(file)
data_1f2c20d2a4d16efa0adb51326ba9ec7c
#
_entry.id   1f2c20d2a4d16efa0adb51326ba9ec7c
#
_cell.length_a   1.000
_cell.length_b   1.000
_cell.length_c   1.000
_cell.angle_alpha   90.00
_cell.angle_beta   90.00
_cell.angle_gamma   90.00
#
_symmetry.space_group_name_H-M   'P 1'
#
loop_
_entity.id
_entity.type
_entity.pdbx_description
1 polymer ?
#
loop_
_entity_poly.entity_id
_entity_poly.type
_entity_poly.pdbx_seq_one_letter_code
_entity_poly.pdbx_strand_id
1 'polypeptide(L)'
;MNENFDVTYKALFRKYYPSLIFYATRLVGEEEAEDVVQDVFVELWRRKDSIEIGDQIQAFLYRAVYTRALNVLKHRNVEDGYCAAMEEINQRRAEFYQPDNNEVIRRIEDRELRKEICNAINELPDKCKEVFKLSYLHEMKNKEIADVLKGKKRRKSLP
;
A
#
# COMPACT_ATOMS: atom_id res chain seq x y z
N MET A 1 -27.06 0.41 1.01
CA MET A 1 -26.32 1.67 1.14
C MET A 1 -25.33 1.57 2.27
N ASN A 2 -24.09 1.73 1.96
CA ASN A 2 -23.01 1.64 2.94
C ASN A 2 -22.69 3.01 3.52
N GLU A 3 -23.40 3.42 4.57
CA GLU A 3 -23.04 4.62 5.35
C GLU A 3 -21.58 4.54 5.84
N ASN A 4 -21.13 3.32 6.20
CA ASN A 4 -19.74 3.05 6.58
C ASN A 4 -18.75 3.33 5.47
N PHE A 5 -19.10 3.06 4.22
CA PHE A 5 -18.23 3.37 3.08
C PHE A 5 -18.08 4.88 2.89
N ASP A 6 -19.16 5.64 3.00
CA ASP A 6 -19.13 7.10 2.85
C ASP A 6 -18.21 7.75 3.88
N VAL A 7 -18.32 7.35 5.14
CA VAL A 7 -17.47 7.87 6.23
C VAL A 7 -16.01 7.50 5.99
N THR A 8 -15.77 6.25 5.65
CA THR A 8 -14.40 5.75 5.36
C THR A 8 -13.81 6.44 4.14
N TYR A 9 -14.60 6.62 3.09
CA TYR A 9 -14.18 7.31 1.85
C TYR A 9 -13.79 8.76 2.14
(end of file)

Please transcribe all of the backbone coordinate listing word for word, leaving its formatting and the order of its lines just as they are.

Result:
data_1f2c20d2a4d16efa0adb51326ba9ec7c
#
_entry.id   1f2c20d2a4d16efa0adb51326ba9ec7c
#
_cell.length_a   1.000
_cell.length_b   1.000
_cell.length_c   1.000
_cell.angle_alpha   90.00
_cell.angle_beta   90.00
_cell.angle_gamma   90.00
#
_symmetry.space_group_name_H-M   'P 1'
#
loop_
_entity.id
_entity.type
_entity.pdbx_description
1 polymer ?
#
loop_
_entity_poly.entity_id
_entity_poly.type
_entity_poly.pdbx_seq_one_letter_code
_entity_poly.pdbx_strand_id
1 'polypeptide(L)'
;MNENFDVTYKALFRKYYPSLIFYATRLVGEEEAEDVVQDVFVELWRRKDSIEIGDQIQAFLYRAVYTRALNVLKHRNVEDGYCAAMEEINQRRAEFYQPDNNEVIRRIEDRELRKEICNAINELPDKCKEVFKLSYLHEMKNKEIADVLKGKKRRKSLP
;
A
#
# COMPACT_ATOMS: atom_id res chain seq x y z
N MET A 1 -27.06 0.41 1.01
CA MET A 1 -26.32 1.67 1.14
C MET A 1 -25.33 1.57 2.27
N ASN A 2 -24.09 1.73 1.96
CA ASN A 2 -23.01 1.64 2.94
C ASN A 2 -22.69 3.01 3.52
N GLU A 3 -23.40 3.42 4.57
CA GLU A 3 -23.04 4.62 5.35
C GLU A 3 -21.58 4.54 5.84
N ASN A 4 -21.13 3.32 6.20
CA ASN A 4 -19.74 3.05 6.58
C ASN A 4 -18.75 3.33 5.47
N PHE A 5 -19.10 3.06 4.22
CA PHE A 5 -18.23 3.37 3.08
C PHE A 5 -18.08 4.88 2.89
N ASP A 6 -19.16 5.64 3.00
CA ASP A 6 -19.13 7.10 2.85
C ASP A 6 -18.21 7.75 3.88
N VAL A 7 -18.32 7.35 5.14
CA VAL A 7 -17.47 7.87 6.23
C VAL A 7 -16.01 7.50 5.99
N THR A 8 -15.77 6.25 5.65
CA THR A 8 -14.40 5.75 5.36
C THR A 8 -13.81 6.44 4.14
N TYR A 9 -14.60 6.62 3.09
CA TYR A 9 -14.18 7.31 1.85
C TYR A 9 -13.79 8.76 2.14